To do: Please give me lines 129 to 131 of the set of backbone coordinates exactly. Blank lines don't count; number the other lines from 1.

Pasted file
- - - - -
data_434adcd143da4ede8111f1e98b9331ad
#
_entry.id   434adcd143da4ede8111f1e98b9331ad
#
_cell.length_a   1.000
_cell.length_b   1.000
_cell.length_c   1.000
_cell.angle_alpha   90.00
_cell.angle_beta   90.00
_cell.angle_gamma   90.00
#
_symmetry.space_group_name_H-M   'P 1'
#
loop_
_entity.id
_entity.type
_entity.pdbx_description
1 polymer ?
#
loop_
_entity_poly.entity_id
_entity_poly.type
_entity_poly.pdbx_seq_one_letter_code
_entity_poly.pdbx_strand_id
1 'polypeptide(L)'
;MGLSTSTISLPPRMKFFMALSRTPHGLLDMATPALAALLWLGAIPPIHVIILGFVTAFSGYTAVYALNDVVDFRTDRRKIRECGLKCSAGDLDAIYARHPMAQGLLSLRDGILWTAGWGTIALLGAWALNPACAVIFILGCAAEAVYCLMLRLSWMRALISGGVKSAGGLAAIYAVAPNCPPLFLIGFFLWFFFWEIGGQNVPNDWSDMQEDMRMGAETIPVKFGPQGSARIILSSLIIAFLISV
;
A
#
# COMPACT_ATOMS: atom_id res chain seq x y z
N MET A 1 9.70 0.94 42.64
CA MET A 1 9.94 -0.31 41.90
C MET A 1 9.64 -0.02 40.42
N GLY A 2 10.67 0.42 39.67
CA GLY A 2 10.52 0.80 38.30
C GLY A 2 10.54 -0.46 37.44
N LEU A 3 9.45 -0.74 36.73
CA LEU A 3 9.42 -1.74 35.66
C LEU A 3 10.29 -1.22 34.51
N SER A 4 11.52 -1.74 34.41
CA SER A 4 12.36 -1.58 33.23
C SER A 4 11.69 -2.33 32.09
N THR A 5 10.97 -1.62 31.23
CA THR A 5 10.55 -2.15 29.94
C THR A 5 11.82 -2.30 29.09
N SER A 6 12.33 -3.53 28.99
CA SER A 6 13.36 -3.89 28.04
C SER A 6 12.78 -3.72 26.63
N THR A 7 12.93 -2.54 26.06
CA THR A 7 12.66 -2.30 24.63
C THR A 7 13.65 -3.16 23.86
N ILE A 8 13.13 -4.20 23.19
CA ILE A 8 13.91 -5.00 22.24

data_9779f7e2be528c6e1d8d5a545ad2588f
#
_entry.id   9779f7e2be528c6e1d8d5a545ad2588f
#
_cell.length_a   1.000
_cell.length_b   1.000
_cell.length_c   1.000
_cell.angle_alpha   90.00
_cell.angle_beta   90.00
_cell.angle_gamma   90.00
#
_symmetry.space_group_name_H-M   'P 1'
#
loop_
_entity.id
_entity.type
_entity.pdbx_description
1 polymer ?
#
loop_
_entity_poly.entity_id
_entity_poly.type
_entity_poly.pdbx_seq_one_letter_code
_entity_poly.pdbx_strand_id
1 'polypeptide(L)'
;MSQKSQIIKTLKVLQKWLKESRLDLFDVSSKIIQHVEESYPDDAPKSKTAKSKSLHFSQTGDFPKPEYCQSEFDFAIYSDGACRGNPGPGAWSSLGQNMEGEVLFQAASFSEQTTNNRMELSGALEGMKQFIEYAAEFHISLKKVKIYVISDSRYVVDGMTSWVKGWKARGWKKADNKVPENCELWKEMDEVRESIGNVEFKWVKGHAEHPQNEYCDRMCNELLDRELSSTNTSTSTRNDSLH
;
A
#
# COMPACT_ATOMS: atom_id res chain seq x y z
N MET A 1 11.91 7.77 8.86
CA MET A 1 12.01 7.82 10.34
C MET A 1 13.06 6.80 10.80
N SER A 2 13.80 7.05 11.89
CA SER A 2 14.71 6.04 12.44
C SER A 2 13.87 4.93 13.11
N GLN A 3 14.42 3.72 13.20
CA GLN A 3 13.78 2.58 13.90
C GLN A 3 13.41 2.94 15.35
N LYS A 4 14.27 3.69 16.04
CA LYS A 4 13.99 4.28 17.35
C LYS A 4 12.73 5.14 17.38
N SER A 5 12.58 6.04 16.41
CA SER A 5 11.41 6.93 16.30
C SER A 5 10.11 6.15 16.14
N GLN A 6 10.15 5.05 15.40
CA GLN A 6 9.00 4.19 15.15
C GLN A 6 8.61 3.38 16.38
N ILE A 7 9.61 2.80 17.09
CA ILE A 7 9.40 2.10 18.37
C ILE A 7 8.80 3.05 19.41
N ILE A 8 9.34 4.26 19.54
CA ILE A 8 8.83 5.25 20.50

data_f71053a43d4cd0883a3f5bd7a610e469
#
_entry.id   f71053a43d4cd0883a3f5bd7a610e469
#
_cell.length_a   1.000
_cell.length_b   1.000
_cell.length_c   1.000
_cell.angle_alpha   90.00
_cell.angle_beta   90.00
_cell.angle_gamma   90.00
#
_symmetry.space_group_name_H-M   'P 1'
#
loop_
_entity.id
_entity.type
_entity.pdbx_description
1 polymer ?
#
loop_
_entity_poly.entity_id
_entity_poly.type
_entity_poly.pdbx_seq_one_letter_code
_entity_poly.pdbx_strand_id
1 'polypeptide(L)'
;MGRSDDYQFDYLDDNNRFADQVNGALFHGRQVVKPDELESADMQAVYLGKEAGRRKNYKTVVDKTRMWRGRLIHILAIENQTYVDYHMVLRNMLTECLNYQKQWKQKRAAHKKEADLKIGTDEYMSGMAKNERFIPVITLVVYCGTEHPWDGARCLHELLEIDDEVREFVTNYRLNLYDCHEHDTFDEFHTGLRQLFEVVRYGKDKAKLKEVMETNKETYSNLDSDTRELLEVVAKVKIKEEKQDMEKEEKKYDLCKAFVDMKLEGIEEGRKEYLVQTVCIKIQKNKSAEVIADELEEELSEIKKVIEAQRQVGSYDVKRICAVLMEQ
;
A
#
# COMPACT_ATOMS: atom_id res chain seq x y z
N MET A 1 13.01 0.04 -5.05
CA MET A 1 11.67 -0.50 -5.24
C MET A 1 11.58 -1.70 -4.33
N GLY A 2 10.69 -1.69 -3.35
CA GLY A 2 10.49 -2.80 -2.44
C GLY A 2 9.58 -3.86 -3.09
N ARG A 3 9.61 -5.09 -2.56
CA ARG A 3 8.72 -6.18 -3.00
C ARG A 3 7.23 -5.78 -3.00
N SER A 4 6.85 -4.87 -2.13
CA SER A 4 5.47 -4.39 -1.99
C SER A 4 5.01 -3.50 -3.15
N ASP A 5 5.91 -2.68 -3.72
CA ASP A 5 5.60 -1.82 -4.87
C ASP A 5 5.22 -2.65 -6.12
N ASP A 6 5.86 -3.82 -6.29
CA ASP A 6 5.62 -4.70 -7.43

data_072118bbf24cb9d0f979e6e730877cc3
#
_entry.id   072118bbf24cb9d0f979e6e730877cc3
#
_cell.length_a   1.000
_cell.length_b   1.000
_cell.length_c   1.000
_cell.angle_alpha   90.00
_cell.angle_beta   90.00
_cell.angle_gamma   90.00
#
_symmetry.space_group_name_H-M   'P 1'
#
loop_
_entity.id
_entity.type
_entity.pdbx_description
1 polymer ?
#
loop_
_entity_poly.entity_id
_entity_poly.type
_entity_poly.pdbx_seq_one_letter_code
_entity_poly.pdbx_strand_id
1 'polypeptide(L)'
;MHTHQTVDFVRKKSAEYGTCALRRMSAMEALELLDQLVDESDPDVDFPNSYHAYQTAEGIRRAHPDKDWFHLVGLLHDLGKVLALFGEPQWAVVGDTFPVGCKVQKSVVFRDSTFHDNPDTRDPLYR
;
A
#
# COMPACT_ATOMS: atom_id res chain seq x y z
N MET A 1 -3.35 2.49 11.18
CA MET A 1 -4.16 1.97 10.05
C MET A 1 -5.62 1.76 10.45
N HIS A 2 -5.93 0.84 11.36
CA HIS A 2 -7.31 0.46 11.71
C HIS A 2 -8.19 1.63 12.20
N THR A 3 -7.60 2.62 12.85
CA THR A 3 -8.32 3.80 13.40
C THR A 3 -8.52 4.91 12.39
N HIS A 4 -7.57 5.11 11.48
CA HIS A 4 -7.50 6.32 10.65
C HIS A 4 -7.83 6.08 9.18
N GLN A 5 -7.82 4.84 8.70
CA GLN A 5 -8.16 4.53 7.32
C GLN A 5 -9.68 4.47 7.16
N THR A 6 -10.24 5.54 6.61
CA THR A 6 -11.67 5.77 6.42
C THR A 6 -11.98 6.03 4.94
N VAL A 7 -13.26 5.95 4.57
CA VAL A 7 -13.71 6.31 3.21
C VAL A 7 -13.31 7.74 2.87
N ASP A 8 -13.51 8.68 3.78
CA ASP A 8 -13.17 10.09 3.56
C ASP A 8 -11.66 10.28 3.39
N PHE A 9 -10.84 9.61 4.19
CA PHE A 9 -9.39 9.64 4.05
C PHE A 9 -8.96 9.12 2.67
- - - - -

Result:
_entity_poly.pdbx_seq_one_letter_code
_entity_poly.pdbx_strand_id
1 'polypeptide(L)'